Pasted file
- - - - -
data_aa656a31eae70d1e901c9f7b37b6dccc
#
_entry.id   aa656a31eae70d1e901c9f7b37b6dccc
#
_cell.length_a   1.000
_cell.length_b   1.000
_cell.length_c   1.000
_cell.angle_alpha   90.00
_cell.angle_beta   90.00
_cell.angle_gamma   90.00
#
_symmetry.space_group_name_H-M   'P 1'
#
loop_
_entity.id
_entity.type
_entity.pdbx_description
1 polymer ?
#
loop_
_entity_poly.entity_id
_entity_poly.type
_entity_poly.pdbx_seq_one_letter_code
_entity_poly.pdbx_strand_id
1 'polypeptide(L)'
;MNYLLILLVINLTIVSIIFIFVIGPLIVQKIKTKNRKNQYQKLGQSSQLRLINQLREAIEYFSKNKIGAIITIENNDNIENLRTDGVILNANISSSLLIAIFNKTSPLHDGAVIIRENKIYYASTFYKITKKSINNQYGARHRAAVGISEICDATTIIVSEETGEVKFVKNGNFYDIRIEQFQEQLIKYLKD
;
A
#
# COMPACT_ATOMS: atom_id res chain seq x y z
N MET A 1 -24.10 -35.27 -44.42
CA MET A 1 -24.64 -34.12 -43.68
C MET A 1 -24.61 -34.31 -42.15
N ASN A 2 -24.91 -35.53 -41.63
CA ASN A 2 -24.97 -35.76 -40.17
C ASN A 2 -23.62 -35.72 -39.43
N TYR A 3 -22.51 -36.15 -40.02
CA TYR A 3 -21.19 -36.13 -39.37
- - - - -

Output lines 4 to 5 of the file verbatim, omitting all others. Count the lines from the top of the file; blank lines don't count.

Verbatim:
#
_cell.length_a   1.000